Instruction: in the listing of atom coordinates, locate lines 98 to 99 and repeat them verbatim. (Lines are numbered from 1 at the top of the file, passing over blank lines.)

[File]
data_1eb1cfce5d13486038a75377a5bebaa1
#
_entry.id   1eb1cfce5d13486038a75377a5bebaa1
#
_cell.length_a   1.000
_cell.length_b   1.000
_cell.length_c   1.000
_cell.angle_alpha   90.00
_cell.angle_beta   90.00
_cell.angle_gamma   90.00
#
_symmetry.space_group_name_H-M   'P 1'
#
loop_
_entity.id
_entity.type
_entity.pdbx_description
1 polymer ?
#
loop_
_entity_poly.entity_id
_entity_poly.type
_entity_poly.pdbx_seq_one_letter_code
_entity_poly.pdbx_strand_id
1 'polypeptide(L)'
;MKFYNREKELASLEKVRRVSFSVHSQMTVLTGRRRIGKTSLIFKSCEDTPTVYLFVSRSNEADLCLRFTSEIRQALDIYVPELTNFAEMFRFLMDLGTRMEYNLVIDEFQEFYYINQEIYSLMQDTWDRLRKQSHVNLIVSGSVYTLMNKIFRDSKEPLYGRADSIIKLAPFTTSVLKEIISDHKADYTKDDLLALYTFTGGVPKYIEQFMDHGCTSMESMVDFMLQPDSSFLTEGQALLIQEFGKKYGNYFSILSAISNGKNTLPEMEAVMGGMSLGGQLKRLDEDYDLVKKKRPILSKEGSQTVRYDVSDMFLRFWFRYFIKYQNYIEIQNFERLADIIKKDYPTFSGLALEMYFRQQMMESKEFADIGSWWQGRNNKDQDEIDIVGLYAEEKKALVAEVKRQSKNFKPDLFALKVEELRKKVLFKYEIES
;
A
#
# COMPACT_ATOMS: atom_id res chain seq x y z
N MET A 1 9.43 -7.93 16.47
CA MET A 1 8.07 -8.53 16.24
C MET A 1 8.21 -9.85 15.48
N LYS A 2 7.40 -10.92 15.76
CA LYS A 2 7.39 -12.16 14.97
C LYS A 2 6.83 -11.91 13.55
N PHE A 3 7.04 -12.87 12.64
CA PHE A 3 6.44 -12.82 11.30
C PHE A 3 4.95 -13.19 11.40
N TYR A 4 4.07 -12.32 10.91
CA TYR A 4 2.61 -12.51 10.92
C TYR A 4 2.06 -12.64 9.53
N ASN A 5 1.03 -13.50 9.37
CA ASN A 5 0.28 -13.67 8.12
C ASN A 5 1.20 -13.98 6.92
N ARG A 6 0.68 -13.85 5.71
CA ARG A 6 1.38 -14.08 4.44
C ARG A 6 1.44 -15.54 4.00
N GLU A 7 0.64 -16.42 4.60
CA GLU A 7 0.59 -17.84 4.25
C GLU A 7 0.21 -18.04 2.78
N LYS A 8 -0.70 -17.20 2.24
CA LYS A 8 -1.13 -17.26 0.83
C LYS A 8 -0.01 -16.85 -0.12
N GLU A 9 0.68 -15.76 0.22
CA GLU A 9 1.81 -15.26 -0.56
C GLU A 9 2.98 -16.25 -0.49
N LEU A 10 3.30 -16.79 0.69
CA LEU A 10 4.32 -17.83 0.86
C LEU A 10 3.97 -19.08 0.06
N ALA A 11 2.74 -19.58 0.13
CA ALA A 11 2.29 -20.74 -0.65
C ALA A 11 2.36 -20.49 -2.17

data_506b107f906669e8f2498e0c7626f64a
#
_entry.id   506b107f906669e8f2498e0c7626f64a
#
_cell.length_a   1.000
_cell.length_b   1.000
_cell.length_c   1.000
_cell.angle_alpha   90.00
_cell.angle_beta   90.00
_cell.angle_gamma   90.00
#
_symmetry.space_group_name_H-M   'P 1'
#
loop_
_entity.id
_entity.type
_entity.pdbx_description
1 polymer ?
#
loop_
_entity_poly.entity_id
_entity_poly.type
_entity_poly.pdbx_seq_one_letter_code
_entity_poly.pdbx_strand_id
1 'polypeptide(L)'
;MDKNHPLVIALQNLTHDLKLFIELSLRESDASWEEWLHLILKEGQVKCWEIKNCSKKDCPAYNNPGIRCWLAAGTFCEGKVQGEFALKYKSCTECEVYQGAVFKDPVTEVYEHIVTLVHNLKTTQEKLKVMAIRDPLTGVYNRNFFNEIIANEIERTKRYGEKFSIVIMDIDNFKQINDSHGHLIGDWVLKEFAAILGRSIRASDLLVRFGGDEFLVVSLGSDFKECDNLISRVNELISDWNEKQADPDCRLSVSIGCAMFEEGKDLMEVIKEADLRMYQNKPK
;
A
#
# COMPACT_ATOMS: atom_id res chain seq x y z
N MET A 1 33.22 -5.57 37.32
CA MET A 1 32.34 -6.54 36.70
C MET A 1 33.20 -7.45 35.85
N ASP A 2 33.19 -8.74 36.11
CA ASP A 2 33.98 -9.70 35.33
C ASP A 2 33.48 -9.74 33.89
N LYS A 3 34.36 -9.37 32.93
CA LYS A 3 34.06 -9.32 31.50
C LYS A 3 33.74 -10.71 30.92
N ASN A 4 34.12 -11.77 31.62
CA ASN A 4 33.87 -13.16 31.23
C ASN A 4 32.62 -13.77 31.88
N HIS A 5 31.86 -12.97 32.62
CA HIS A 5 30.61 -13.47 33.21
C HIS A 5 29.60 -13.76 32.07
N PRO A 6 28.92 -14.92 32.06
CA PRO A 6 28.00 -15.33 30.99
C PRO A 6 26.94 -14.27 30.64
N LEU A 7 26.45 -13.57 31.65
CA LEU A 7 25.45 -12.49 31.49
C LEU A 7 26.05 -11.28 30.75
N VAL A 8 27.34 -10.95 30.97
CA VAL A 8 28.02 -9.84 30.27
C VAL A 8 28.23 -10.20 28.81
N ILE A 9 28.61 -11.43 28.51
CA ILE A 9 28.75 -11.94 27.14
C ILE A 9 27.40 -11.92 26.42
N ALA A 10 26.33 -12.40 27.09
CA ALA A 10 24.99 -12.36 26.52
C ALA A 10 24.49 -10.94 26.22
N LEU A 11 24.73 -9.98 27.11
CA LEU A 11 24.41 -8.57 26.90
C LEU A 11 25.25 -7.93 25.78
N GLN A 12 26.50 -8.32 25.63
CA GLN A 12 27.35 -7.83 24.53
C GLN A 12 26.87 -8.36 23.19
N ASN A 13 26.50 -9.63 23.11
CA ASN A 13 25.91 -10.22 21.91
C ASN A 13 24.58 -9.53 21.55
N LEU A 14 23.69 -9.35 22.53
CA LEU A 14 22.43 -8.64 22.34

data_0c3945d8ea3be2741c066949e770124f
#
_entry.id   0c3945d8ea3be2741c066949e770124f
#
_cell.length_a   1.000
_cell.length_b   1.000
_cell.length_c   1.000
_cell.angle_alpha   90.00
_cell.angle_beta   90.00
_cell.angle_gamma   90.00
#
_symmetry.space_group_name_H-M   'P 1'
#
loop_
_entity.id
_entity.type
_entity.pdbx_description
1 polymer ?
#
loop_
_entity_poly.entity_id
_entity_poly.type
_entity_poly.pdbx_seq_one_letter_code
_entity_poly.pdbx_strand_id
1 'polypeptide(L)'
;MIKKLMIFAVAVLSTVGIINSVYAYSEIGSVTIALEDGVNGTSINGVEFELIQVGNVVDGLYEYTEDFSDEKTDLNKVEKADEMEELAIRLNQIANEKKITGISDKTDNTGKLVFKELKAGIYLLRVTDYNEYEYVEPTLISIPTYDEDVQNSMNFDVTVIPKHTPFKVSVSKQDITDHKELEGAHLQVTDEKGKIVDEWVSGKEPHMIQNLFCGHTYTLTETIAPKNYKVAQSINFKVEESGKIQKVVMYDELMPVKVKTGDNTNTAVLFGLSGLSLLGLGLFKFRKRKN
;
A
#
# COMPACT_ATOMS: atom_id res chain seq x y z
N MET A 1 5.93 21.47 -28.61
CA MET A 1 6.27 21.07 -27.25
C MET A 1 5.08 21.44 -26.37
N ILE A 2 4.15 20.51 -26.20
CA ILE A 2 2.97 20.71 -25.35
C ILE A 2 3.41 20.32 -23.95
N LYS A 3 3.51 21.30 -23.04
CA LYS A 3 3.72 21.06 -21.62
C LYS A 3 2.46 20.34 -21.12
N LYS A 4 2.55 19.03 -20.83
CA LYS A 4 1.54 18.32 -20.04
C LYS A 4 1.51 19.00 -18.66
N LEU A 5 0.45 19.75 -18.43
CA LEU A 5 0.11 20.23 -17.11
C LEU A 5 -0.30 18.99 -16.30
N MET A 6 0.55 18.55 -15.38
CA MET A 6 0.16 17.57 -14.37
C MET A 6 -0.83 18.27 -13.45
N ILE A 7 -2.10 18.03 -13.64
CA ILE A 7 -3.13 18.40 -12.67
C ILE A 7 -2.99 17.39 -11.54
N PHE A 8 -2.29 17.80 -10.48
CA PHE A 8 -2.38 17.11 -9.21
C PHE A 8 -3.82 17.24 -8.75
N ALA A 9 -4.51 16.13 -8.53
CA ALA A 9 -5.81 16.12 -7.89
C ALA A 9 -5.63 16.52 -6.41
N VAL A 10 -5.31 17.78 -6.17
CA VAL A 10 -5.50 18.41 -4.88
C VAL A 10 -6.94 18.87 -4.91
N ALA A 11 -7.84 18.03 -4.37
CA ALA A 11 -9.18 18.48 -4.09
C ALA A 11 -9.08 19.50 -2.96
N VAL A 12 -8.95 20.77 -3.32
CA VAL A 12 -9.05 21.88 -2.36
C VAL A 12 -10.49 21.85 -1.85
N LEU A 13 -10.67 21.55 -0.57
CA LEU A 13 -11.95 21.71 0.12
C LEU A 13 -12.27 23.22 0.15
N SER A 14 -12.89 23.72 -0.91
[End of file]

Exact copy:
CA ASP A 2 33.98 -9.70 35.33
C ASP A 2 33.48 -9.74 33.89